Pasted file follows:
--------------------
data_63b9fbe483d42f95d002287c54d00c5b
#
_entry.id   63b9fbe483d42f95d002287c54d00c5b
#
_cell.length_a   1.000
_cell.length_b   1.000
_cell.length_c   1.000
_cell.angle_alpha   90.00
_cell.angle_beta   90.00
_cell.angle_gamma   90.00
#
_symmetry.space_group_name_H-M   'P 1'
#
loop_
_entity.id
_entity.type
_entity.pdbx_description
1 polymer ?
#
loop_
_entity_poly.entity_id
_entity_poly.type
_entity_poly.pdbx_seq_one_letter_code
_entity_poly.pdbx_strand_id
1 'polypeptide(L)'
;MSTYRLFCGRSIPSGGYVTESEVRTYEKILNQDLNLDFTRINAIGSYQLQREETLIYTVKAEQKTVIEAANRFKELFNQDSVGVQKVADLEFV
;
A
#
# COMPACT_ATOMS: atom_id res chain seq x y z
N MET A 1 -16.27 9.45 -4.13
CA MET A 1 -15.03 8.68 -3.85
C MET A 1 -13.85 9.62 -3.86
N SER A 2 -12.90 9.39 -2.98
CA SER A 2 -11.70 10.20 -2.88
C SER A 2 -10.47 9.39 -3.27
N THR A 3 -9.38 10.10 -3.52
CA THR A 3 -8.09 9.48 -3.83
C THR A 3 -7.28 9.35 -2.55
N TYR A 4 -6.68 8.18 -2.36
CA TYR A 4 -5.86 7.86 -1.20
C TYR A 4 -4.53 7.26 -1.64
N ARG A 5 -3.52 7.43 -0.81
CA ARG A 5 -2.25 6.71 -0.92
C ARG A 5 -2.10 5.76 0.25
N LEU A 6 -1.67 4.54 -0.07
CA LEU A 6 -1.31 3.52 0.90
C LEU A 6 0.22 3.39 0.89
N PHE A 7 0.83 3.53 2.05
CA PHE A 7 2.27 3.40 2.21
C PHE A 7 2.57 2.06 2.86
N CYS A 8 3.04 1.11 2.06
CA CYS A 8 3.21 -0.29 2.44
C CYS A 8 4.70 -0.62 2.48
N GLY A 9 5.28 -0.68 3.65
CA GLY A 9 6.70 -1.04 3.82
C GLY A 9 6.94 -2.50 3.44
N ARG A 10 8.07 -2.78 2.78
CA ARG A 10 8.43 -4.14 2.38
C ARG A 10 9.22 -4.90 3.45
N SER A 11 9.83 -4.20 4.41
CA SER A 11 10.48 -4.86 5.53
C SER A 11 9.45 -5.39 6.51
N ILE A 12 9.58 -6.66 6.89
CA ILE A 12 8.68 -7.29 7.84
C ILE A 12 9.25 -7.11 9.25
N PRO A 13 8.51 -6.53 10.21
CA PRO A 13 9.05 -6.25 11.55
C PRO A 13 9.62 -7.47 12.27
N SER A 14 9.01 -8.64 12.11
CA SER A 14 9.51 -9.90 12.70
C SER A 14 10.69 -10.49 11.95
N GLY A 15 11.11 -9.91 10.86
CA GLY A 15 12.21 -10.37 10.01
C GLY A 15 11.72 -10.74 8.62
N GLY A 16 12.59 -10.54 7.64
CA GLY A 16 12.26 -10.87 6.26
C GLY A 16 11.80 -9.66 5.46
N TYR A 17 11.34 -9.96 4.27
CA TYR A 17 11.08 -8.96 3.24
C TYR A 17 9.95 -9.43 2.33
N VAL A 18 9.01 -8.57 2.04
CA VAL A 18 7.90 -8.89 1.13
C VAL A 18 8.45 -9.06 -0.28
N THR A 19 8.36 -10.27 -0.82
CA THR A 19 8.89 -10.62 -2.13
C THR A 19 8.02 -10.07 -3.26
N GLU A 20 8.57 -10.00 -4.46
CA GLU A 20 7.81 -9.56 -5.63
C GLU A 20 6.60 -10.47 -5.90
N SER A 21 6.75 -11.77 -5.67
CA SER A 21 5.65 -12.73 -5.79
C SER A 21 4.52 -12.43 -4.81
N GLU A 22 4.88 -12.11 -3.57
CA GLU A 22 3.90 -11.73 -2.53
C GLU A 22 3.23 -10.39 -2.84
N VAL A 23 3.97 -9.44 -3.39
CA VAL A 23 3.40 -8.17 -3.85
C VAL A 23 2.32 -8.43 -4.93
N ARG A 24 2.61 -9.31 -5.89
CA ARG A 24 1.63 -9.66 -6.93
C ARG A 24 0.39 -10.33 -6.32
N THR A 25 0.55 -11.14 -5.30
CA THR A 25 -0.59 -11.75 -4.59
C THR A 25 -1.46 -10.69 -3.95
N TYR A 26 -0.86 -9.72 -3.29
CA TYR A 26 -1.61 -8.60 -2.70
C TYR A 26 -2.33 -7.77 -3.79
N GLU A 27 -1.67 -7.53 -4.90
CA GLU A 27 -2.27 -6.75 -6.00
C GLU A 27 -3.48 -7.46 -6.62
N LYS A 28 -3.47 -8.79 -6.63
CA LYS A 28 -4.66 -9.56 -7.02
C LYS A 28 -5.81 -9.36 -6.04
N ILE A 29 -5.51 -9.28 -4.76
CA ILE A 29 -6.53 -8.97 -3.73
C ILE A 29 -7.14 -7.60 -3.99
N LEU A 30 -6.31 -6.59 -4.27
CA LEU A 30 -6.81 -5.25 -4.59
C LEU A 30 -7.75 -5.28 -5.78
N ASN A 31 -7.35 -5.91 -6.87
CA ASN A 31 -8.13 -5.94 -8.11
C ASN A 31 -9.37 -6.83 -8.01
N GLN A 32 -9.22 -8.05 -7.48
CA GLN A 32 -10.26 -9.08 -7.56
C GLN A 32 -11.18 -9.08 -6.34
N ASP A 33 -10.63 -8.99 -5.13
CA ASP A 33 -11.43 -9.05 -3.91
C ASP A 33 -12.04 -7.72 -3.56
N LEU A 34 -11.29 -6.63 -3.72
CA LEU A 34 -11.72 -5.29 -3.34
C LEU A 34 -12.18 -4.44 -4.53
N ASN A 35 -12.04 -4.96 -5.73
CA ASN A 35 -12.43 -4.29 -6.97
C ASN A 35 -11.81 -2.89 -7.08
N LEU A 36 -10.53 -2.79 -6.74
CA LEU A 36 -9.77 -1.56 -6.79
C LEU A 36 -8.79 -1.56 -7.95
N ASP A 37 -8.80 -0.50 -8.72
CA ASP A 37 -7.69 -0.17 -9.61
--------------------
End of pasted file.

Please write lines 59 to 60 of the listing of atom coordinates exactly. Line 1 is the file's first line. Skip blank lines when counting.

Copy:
CA ARG A 10 8.43 -4.14 2.38
C ARG A 10 9.22 -4.90 3.45